Off-price retailers best Q3 expectations but brace for the holidays

Off-price retailers best Q3 expectations but brace for the holidays The segment is mostly overcoming supply challenges while benefiting from full-price sales at other retailers, as consumers grapple with inflation. Retail



"Burlington Coat Factory" by Mike Mozart is licensed under CC BY 2.0

Macro headwinds are often actually tailwinds for off-price retailers — consumers flock to them for deals during economic downturns, for example. These days, inflation and lean supply at other retailers, which are leading to fewer markdowns, are sending shoppers to off-pricers' below-retail price tags. Still, these retailers are not immune to the pressures plaguing the industry, including high freight costs and a choked supply chain. "While demand appears to be solid, the bigger concern for off-price retailers comes in terms of supply," GlobalData Managing Director Neil Saunders said in emailed comments last week. "Here a lack of apparel inventory at other retailers, reduced manufacturing volumes by brands, and a pull back from off-price by some fashion labels are all combining to potentially create a perfect storm of crimping available product." Nevertheless, TJX Companies, Ross and Burlington all beat analyst estimates in the third quarter, positioning them well for the holidays in a climate where consumers are willing to spend, buying clothes again and continuing to accumulate goods for their homes.

TJX Cos. All the major off-price retailers employ nimble buying teams, which has helped them weather the current snafus in the supply chain, but TJX stands out. The company runs 4,684 stores in nine countries: the U.S., Canada, the U.K., Ireland, Germany, Poland, Austria, the Netherlands and Australia. Its banners include T.J. Maxx, Marshalls, HomeGoods, Sierra and Homesense. "[W]e believe that TJX's superior buying expertise and the very strong industry connections of its buyers will help it mitigate some of these challenges compared to rivals," Saunders said. "We also think that supply chain disruptions – which mean clothing product is often arriving after key selling seasons at some retailers – creates opportunities for opportunistic purchasing which TJX can, and will, take advantage of." The company has been "surgically" instituting price hikes while being mindful about beating full-price stores, TJX CEO Ernie Herrman told analysts last week, according to a transcript from Seeking Alpha. Net sales for the third quarter rose 24% year over year and 20% versus 2019 to $12.5 billion, per a company press release. Comps rose 14% versus the 4% increase last year. Net income rose 18% year over year and 23.5% from 2019 to $1 billion. The retailer's focus on home has positioned it well during the pandemic, as consumers continue to lavish spending on their homes. Its agility means it's well prepared for the fourth quarter, Herrman said. "Our store shelves are full with great gifting selections today, and we expect them to continue to be that way throughout the holiday shopping season," he said. "We expect to have something for everyone on consumer shopping list and to offer an exciting and inspiring treasure hunt shopping experience."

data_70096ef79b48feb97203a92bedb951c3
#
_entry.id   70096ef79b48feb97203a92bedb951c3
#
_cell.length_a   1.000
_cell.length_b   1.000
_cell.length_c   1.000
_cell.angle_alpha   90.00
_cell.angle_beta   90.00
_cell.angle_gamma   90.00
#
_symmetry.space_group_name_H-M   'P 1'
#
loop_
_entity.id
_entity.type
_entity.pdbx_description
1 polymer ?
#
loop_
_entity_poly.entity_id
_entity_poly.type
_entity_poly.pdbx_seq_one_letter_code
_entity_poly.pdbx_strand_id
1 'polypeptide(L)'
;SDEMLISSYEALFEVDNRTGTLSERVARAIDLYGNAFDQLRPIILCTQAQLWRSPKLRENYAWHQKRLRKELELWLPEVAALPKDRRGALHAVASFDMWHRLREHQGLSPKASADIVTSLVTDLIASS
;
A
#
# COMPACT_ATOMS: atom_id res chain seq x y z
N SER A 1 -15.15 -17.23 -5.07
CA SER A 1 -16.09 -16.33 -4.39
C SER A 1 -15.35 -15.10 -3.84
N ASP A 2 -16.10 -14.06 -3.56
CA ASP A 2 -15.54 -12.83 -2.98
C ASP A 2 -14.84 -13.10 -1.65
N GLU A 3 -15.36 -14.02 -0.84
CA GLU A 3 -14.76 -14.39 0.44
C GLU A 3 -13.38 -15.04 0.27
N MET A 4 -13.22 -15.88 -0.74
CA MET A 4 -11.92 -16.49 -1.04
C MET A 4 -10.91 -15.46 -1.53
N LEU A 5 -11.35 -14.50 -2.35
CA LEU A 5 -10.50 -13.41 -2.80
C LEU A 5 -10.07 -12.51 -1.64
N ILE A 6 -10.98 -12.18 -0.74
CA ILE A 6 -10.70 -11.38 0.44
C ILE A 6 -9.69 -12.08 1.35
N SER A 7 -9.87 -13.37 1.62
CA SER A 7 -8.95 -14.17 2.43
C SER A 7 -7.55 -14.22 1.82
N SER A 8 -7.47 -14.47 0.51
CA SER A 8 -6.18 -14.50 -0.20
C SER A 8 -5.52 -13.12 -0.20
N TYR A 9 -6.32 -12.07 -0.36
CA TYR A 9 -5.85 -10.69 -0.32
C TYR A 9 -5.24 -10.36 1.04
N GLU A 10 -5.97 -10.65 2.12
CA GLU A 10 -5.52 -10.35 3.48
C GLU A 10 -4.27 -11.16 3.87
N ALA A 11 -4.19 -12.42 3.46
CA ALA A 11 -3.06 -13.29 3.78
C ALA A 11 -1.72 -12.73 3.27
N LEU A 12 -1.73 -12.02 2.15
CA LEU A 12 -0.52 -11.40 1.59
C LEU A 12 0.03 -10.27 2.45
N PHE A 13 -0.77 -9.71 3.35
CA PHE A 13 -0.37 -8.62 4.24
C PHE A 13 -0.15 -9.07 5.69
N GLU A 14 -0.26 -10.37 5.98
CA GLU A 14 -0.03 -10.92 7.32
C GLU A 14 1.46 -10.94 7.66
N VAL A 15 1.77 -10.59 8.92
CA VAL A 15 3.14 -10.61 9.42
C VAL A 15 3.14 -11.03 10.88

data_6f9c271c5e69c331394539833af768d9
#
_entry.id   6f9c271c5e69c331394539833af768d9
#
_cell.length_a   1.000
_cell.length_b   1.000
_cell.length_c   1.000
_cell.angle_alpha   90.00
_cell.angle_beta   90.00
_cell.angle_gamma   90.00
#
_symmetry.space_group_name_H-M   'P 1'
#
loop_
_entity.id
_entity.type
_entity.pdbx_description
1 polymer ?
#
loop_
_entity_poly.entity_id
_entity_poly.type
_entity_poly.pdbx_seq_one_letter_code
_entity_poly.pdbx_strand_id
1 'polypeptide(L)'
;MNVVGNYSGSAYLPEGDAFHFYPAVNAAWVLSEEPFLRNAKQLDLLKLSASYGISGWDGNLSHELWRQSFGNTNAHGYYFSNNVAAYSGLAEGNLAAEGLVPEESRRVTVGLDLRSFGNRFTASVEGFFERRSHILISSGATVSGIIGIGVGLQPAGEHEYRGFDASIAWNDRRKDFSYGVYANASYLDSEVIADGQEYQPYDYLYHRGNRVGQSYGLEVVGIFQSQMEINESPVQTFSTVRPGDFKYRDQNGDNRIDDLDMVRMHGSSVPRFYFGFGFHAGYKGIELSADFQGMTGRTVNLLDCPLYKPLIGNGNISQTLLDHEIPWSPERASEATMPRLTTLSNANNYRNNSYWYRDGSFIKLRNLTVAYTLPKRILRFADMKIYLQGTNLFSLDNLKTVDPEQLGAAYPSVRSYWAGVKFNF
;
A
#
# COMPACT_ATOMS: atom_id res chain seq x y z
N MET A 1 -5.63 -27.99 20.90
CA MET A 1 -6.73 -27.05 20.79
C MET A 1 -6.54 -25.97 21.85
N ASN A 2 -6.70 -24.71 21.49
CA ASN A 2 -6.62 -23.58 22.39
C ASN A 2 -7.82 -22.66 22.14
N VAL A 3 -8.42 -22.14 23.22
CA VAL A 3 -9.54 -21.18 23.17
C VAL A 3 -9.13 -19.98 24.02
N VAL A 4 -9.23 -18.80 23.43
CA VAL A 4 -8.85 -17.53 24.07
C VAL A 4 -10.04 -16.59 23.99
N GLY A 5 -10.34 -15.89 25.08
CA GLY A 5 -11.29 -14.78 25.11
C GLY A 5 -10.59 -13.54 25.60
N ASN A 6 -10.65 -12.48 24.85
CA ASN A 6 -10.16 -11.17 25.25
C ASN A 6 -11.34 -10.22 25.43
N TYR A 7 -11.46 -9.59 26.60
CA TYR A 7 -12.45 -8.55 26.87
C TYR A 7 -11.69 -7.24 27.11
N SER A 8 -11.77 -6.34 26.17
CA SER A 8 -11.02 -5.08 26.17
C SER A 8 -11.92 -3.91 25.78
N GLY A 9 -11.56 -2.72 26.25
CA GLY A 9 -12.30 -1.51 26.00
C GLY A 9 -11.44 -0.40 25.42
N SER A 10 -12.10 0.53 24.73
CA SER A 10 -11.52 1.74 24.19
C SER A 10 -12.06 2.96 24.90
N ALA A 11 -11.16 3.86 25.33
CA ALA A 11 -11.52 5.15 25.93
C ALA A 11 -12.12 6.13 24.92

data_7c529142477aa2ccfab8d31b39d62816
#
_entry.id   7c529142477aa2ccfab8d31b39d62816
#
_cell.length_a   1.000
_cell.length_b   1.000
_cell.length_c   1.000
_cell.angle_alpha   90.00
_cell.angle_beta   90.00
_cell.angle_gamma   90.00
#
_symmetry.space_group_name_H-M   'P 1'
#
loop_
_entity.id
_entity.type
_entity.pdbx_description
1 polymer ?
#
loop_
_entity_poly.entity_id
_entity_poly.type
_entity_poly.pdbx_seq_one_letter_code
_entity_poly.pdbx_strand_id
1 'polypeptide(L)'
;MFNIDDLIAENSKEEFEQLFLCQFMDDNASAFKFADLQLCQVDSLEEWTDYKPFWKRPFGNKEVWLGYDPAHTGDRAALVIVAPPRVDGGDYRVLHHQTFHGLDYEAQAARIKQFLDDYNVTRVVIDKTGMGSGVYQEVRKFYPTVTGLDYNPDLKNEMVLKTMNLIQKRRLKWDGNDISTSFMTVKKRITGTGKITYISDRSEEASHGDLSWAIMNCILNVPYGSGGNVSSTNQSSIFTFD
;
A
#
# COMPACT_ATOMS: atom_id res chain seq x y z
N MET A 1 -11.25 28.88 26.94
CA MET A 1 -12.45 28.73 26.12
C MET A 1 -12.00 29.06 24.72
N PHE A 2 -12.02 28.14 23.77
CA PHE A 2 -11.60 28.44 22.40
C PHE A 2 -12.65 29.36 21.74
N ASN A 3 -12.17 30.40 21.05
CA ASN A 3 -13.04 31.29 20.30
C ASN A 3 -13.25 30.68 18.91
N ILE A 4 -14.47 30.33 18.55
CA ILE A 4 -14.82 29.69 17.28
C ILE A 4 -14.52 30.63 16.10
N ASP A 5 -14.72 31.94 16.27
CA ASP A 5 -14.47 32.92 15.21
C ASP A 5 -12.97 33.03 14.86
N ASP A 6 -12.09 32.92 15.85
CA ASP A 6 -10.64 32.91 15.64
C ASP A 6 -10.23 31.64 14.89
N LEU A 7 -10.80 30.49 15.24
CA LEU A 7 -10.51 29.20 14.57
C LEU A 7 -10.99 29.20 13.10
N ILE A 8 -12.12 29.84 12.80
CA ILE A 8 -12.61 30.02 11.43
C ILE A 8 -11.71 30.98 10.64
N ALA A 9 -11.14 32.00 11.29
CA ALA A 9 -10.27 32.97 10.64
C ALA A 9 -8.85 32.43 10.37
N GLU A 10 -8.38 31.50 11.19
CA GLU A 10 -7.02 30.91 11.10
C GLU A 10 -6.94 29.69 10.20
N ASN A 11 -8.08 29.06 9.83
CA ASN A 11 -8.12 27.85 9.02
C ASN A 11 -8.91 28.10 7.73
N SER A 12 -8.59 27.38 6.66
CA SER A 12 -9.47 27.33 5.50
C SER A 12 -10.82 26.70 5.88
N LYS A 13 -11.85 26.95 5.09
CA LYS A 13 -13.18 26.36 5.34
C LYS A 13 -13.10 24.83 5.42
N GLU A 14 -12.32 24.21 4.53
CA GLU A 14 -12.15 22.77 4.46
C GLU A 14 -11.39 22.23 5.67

Ross Stores Despite the rise of e-commerce, fueled all the more by the pandemic in the past 18 months, Ross has hewed closely to its pre-pandemic plans to expand its brick-and-mortar footprint. CEO Barbara Rentler last week reiterated that the company has polished off its expansion plans for the year, having opened 18 new Ross and 10 DD's Discounts stores in the third quarter, a total of 65 locations this year, with one closure by the end of the year. "[W]e expect to return to our normal annual opening program of approximately 100 stores in 2022," she said, according to a transcript from The Motley Fool. Ross has joined retailers like Walmart and Target in chartering its own ocean vessel to ensure it has enough inventory, which took a bite out of its results, Chief Operating Officer Mich